It was around midnight when I received a text message. It read
In English that is
"They want to kill us."
I had been happily selecting cloth for our spring collection. It had felt so good to finally be getting back to normal. The SHONA ladies had spent the last 2 months running in circles it seemed. They fled Goma when rebels invaded the city in November. After a few long weeks they returned home, but then 2 of the ladies chose to flee again because they still didn't feel safe. Now finally we had 3 of the ladies home again, feeling comfortable and ready to sew. Not only that, the 4th lady, Argentine, who had remained in Burundi, had found a good hospital, and after a very anxious month, was finally receiving good healthcare as she waited for her child to be born. I could finally breathe. And look at all the pretty cloth.
And then I got that message. The one that just falls like a stone to the pit of your stomach. It didn't help that it was midnight. Or that I was home alone with Baby Claire, because my husband was in Haiti on a work trip.
The ladies had been attacked during the night by armed robbers. The robbers went to each of their houses. They had targeted the women because of their work, perhaps because they knew the ladies were getting ready to buy cloth. At any rate, they were convinced there would be money around. So they went to all 3 houses waving guns and knives. But the worst was at one of the houses. They broke down the door, found one of the SHONA women inside along with the children she cares for. Frustrated when she didn't produce enough money, they put a knife to her and said they might as well go ahead and rape her. She responded "well, you might as well kill me then." One of the other SHONA women, who lives next door heard what was happening and started to scream. That raised the other neighbors who also started to scream. And the thieves ran, but not before threatening to return the following night.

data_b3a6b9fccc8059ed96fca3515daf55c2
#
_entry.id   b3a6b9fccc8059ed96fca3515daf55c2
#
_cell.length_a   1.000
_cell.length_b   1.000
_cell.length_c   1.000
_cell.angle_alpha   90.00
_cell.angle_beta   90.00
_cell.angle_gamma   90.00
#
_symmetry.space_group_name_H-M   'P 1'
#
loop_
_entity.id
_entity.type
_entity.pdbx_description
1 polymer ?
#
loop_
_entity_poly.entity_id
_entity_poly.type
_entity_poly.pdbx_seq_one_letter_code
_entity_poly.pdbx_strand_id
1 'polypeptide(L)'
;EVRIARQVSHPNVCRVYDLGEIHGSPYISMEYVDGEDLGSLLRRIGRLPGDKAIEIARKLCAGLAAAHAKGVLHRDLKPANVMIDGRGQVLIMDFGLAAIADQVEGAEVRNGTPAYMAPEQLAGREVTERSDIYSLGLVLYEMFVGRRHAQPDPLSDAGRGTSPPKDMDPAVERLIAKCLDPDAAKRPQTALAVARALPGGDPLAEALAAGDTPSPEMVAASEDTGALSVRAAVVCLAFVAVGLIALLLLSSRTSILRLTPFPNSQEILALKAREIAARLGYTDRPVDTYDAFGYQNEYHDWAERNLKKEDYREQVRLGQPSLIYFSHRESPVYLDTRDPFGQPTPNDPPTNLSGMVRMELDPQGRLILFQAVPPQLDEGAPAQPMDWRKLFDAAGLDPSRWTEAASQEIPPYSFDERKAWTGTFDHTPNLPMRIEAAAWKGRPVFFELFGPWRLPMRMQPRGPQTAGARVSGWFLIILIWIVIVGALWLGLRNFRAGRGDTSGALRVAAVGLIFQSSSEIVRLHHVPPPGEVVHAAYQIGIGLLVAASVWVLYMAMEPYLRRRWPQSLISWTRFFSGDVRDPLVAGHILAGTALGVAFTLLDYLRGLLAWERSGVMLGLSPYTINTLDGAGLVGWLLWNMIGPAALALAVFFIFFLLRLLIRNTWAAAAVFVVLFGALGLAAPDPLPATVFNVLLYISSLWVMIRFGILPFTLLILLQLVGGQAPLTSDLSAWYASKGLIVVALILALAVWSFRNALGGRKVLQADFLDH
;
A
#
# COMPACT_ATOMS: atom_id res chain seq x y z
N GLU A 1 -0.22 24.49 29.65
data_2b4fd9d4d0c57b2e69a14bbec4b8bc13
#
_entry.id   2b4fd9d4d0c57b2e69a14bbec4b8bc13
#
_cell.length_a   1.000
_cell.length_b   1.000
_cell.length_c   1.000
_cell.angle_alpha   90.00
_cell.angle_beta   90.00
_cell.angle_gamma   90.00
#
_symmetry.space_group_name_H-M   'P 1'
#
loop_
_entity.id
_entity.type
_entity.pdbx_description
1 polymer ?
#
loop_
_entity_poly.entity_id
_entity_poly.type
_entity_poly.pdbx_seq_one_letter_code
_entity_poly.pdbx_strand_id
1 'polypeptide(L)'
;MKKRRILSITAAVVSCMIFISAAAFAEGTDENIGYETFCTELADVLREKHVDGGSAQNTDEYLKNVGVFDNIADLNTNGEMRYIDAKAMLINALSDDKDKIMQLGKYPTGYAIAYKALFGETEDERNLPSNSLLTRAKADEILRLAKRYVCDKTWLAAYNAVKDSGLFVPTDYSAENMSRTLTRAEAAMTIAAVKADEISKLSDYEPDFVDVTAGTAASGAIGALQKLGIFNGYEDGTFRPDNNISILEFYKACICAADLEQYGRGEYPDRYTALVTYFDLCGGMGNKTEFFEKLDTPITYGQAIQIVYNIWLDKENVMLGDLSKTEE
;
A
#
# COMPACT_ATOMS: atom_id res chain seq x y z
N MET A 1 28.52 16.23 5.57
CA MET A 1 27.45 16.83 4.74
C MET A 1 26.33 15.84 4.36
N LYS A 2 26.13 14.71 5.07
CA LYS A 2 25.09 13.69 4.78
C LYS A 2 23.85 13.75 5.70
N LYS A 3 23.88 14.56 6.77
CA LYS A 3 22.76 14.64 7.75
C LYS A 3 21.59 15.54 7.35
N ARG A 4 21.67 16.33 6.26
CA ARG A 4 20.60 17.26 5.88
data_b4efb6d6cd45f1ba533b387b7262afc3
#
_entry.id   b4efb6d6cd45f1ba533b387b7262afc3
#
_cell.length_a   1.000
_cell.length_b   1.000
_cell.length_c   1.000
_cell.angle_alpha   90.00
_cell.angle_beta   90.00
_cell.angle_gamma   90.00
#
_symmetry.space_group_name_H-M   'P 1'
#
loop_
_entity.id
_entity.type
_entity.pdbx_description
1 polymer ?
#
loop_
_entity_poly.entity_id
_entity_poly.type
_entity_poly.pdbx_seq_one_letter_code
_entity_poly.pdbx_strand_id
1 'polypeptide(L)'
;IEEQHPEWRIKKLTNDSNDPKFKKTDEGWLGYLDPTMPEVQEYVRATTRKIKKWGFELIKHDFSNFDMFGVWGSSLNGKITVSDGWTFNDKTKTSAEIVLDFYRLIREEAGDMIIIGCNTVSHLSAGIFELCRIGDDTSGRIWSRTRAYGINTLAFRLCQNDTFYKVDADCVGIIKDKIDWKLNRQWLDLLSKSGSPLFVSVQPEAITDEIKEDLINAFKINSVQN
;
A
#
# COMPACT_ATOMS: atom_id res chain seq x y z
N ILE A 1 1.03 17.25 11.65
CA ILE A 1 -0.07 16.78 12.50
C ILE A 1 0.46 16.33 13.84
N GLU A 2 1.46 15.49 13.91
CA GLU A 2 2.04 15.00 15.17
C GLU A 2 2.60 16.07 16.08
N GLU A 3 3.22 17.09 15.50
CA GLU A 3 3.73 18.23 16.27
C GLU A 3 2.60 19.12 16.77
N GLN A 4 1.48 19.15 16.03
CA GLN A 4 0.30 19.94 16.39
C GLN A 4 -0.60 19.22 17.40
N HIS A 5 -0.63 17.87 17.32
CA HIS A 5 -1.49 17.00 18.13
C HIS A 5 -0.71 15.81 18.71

I've always hated old Western movies. But after living in Goma, I understand them a little better. This is what it feels like when there are no police to call, no system to rely on. In Goma, at night, everyone stays behind locked doors. And if you hear thieves outside, the last thing you do is go out there. But there is a sense from the population that they have to rise up. Every once in a while a nieghborhood bands together and mobs a group of bandits, often throwing stones and killing them. But the rest of the nights, the bandits usually win.
In this case, I cannot state how thankful I am that the SHONA women are safe. For whatever reason, the shouts of neighbors were enough to scare them away.
You know what I did after getting that message and talking to the ladies? I was restless at 1 in the morning, and sick with worry about whether we would be able to move the ladies to a safer place.
I prayed. And I posted a small plea for thoughts and prayers on our facebook page. This blog entry is no advertisement for Facebook, a format I alternately love and hate. But you know what? Someone responded right away, and then someone else. And by the next day I knew, if nothing else, these ladies were a little less alone.
And I think of the SHONA ladies, one with a knife to her throat and another next door, hearing what is happening, and all she can do is shout. But somehow, miraculously, that was enough.
Sometimes I feel like that. I feel powerless, shouting into the darkness. But then someone grabs my hand, or my heart. And I remember that which I have always known to be true. We are all stronger together.
Thank you to all our SHONA friends for your love and support this past week!